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Atomic and Nuclear Phenomena

While nuclear materials are part of the earth’s crust and have been for millions of years, the modern history of harnessing nuclear energy for power generation is relatively short. Nuclear fission was first discovered in 1939, and the first controlled nuclear chain reaction took place in Chicago as part of the wartime Manhattan Project in 1942.

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Investigating Potential and Kinetic Energy

The first law of thermodynamics states that energy in a closed system can neither be created nor destroyed but rather goes through a series of conversions from one form to another. The details of several conversions anchor the fundamentals of thinking about energy more concretely as a global industrial sector.

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Population Math

This activity uses published statistics from the global population monitors as the input for a variety of mathematical equations.

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Modeling Population Growth

The key underlying demographic trends that strain energy and water resources are population growth and economic growth. Other key trends are the impacts of global climate change and policy choices.

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Illustrating Wind Energy: Pinwheels

Wind is a renewable resource, which means that the resource replenishes itself faster than humans can use it. As long as the sun is still shining, wind will always be blowing somewhere on Earth.

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Integrating “Energy 101”

If you're looking for a resource related to complex, multidisciplinary issues in the energy sector, look no further than Energy 101: Energy Technology & Policy.

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Illustrating Wind Energy: Kites

Wind is a renewable resource, which means that the resource replenishes itself faster than humans can use it. As long as the sun is still shining, wind will always be blowing somewhere on Earth.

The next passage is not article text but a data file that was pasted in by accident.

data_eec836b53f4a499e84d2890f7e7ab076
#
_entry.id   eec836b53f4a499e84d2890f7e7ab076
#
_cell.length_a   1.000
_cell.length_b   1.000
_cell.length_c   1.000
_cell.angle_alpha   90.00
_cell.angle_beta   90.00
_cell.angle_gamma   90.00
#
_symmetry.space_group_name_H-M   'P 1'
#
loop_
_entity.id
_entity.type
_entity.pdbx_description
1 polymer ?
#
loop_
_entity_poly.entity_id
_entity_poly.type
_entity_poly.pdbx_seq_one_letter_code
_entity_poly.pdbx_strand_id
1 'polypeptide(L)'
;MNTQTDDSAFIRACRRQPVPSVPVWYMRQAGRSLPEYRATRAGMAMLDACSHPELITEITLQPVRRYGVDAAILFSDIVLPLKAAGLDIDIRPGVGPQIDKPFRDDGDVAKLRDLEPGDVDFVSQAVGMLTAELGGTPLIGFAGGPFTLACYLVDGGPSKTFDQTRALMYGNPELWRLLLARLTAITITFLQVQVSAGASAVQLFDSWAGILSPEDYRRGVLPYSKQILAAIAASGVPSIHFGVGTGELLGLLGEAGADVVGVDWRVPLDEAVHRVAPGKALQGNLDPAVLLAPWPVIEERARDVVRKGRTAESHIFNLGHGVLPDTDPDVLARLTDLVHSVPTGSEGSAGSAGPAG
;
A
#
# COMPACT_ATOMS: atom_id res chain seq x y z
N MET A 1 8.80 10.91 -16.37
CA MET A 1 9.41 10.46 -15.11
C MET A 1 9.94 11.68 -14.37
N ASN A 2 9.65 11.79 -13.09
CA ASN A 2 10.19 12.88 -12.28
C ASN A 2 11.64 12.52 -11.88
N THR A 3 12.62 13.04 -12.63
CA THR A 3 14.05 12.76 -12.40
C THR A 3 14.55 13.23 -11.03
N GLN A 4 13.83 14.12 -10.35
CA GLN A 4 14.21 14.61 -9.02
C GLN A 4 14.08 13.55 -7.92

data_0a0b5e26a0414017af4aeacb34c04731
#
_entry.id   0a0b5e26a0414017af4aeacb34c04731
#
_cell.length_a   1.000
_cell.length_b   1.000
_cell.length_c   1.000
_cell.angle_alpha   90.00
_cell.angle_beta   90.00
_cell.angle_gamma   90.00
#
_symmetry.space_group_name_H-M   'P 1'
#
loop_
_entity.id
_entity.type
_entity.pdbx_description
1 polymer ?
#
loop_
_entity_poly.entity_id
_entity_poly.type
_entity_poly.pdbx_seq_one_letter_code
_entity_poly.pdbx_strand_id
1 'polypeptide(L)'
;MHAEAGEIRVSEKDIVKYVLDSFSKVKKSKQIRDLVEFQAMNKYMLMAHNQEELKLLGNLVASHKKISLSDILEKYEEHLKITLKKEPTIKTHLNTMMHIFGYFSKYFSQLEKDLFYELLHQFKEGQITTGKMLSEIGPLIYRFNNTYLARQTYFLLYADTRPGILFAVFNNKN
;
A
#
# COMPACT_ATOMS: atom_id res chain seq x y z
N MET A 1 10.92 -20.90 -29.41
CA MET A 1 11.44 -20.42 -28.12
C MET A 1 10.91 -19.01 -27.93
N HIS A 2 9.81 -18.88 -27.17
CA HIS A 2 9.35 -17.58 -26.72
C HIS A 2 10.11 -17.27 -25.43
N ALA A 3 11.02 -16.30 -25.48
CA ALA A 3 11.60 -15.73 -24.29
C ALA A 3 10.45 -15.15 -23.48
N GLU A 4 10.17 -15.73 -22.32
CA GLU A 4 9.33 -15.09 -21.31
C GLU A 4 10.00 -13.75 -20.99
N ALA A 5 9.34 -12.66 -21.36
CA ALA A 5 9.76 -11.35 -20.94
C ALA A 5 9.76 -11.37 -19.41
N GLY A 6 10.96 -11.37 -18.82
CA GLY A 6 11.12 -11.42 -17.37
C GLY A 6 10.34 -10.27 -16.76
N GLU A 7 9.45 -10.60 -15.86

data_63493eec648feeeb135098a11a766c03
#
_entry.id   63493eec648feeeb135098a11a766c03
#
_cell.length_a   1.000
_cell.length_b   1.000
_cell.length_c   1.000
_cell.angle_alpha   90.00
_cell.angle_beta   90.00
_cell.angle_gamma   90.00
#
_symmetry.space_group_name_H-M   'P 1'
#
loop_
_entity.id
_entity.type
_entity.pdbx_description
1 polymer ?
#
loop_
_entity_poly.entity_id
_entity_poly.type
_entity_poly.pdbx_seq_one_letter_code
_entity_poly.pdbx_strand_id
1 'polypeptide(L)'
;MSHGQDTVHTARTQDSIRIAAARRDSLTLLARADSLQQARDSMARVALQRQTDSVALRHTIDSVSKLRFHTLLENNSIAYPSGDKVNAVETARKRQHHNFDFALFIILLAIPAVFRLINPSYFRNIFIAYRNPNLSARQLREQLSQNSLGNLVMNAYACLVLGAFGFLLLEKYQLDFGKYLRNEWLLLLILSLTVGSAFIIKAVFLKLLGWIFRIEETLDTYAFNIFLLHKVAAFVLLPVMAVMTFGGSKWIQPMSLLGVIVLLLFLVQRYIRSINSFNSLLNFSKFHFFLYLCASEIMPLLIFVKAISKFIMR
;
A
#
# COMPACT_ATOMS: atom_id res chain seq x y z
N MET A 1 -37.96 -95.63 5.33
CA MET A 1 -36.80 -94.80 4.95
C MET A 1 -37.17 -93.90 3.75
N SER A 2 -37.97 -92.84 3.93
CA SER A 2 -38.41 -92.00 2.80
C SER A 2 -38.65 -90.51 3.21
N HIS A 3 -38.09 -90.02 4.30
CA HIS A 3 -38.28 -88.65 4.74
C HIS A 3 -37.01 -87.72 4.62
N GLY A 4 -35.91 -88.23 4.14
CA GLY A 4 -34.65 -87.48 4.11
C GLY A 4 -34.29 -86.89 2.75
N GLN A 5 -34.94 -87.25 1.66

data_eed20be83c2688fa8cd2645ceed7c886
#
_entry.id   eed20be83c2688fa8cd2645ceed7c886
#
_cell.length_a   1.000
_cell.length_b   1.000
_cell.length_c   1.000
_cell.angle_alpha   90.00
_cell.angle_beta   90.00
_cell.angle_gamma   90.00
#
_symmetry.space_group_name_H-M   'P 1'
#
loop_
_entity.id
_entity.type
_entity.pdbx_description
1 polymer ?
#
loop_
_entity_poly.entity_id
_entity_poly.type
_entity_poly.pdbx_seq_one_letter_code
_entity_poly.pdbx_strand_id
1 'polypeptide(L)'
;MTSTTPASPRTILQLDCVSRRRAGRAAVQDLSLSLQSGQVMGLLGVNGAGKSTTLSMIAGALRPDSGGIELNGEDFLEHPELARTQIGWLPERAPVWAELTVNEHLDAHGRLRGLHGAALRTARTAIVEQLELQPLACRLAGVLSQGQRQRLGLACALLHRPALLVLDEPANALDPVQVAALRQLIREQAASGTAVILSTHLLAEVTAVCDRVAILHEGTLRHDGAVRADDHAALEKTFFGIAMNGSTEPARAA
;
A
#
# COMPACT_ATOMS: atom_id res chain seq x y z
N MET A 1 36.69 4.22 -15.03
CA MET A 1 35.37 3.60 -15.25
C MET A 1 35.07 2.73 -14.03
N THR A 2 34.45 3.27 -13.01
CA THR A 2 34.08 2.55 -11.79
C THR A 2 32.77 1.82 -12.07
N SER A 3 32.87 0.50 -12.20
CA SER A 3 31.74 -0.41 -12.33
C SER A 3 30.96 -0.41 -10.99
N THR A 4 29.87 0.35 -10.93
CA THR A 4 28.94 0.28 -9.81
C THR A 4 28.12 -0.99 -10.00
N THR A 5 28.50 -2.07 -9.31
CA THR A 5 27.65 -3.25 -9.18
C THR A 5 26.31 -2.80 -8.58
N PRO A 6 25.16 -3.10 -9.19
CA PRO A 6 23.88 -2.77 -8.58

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Searching for the Sun

The Sun is the ultimate source of energy for almost all processes on Earth, from weather and climate to fossil fuels to the energy students need to get out of bed or run around the track. This activity relies on deep questions and critical thought to trace the ultimate source of energy on Earth to the sun.

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Energy Technologies: Change Over Time

Despite advances, today the global economy consumes most of its energy through only four technologies: the steam turbine, gas turbine, gasoline engine and diesel engine. The most popular conversion device is the steam turbine.

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Energy Resources: Primary vs. Secondary

Primary energy sources include petroleum, natural gas, coal, biomass, flowing water, wind, and solar radiation. Those are the fuels that can be mined, reaped, extracted, harvested, or harnessed directly. Secondary energy cannot be harnessed directly from nature; rather, secondary energy is energy that has already been converted.

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Energy Resources: Solar

Solar energy represents a very small fraction of today’s energy mix, but also holds the greatest potential as an energy supply for the future. Used to generate heat and electricity, solar power is inexhaustible, clean, and free.

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Energy Resources: Geothermal Energy

The word “geothermal” means “heat within the earth” or “the earth’s heat”. Vents of steam exist naturally around the world, where steam seeps or shoots out of the ground. Creative individuals have been harvesting these steam vents for years.

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Energy Resources: Hydropower

Hydroelectric power generation is the most prominent form of renewable energy. As water flows downhill, its potential energy becomes kinetic energy, which turbines can convert into electricity.